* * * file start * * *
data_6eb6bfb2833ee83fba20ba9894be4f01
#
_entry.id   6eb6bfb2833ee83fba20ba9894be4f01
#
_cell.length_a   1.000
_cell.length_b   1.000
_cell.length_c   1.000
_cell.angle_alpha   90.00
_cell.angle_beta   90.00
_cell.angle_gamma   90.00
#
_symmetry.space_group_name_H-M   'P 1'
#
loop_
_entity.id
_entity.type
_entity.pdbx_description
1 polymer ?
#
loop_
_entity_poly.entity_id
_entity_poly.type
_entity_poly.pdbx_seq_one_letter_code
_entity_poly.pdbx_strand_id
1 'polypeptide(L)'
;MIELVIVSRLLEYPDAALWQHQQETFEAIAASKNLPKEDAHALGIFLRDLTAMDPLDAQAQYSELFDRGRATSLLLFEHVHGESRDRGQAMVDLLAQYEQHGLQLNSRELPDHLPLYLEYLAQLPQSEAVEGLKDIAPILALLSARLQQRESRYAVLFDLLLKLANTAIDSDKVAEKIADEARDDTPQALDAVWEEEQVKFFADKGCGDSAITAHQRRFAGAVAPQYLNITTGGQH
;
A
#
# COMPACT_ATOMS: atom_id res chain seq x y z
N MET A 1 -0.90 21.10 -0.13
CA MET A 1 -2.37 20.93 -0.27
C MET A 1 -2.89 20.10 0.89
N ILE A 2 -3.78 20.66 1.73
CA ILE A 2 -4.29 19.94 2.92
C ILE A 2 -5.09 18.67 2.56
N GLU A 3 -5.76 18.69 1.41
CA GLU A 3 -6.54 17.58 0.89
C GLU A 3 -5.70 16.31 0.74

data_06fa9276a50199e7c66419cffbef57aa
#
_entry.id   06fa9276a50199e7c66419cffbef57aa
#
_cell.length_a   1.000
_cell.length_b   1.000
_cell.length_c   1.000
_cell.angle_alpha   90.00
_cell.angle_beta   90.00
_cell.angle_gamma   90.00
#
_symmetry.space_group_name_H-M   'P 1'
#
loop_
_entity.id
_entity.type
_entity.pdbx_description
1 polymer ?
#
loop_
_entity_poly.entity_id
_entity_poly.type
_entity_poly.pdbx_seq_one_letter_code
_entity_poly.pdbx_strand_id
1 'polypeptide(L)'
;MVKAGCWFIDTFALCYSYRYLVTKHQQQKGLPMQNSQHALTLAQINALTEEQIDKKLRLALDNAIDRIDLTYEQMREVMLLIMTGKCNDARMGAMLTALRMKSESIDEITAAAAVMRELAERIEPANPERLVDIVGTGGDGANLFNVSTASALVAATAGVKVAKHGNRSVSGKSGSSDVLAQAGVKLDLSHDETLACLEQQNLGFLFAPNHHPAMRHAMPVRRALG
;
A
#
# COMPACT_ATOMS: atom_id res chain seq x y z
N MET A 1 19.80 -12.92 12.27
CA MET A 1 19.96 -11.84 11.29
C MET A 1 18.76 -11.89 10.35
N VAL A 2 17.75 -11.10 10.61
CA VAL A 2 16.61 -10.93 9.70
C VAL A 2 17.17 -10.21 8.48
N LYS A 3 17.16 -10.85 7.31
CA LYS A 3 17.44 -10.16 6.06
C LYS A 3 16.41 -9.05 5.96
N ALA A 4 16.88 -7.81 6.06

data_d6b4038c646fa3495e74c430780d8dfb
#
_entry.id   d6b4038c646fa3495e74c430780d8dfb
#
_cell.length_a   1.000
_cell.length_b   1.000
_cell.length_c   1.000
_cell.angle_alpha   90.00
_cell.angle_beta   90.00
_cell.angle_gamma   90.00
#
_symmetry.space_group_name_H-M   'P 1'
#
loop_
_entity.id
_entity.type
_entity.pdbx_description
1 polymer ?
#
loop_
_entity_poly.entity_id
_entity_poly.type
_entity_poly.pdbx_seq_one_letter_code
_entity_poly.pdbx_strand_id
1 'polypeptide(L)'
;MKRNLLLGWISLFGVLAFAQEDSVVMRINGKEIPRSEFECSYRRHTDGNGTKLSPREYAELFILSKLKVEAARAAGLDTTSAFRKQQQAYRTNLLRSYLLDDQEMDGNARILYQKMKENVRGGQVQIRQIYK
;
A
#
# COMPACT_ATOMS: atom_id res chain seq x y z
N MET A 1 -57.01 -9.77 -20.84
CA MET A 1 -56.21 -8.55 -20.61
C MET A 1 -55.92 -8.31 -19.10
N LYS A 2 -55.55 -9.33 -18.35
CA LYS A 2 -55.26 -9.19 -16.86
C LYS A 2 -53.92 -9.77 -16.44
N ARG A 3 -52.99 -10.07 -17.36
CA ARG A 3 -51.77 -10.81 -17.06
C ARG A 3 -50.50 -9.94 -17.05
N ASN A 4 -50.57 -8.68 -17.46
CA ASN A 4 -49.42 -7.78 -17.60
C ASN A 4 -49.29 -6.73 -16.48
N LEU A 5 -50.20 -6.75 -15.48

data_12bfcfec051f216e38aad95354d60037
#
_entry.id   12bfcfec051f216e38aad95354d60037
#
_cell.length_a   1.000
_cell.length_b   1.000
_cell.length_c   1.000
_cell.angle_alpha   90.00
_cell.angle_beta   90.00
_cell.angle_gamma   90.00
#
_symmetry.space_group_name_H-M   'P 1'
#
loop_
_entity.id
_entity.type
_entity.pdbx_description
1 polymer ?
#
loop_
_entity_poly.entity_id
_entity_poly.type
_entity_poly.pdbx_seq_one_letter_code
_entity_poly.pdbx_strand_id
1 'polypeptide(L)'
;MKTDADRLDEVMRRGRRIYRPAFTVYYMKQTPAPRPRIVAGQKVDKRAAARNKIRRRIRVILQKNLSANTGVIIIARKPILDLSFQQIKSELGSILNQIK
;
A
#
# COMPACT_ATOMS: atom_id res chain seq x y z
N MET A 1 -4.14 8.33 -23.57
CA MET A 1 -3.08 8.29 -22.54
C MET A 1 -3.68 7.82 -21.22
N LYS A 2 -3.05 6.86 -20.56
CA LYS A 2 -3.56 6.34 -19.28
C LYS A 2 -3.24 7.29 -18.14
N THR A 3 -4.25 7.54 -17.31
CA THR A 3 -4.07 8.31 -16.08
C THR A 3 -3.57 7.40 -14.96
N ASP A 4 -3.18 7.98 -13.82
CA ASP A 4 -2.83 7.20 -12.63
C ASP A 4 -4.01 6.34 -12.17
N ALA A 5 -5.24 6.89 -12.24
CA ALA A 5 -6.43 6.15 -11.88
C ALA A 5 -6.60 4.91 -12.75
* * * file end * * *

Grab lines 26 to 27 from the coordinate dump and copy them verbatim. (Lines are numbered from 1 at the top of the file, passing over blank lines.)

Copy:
;MIELVIVSRLLEYPDAALWQHQQETFEAIAASKNLPKEDAHALGIFLRDLTAMDPLDAQAQYSELFDRGRATSLLLFEHVHGESRDRGQAMVDLLAQYEQHGLQLNSRELPDHLPLYLEYLAQLPQSEAVEGLKDIAPILALLSARLQQRESRYAVLFDLLLKLANTAIDSDKVAEKIADEARDDTPQALDAVWEEEQVKFFADKGCGDSAITAHQRRFAGAVAPQYLNITTGGQH
;